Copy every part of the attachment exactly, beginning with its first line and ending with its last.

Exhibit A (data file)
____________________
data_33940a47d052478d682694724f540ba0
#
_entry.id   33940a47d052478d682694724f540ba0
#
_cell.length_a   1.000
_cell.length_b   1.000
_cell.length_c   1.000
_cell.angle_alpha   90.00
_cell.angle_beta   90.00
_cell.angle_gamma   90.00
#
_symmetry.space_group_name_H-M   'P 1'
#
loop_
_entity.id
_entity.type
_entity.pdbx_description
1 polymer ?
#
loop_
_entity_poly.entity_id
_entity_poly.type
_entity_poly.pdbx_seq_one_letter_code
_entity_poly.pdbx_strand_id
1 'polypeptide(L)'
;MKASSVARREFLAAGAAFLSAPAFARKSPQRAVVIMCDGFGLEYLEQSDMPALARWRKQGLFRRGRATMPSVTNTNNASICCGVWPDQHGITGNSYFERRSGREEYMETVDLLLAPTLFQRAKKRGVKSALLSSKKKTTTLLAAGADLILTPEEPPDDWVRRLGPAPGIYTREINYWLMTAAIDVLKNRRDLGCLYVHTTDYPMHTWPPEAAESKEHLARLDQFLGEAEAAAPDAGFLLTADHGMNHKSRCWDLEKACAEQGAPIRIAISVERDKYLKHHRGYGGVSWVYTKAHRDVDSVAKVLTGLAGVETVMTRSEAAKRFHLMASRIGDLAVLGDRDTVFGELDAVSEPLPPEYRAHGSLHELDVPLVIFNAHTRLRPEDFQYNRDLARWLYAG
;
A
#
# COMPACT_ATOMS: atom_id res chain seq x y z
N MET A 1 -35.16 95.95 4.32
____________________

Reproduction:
data_33940a47d052478d682694724f540ba0
#
_entry.id   33940a47d052478d682694724f540ba0
#
_cell.length_a   1.000
_cell.length_b   1.000
_cell.length_c   1.000
_cell.angle_alpha   90.00
_cell.angle_beta   90.00
_cell.angle_gamma   90.00
#
_symmetry.space_group_name_H-M   'P 1'
#
loop_
_entity.id
_entity.type
_entity.pdbx_description
1 polymer ?
#
loop_
_entity_poly.entity_id
_entity_poly.type
_entity_poly.pdbx_seq_one_letter_code
_entity_poly.pdbx_strand_id
1 'polypeptide(L)'
;MKASSVARREFLAAGAAFLSAPAFARKSPQRAVVIMCDGFGLEYLEQSDMPALARWRKQGLFRRGRATMPSVTNTNNASICCGVWPDQHGITGNSYFERRSGREEYMETVDLLLAPTLFQRAKKRGVKSALLSSKKKTTTLLAAGADLILTPEEPPDDWVRRLGPAPGIYTREINYWLMTAAIDVLKNRRDLGCLYVHTTDYPMHTWPPEAAESKEHLARLDQFLGEAEAAAPDAGFLLTADHGMNHKSRCWDLEKACAEQGAPIRIAISVERDKYLKHHRGYGGVSWVYTKAHRDVDSVAKVLTGLAGVETVMTRSEAAKRFHLMASRIGDLAVLGDRDTVFGELDAVSEPLPPEYRAHGSLHELDVPLVIFNAHTRLRPEDFQYNRDLARWLYAG
;
A
#
# COMPACT_ATOMS: atom_id res chain seq x y z
N MET A 1 -35.16 95.95 4.32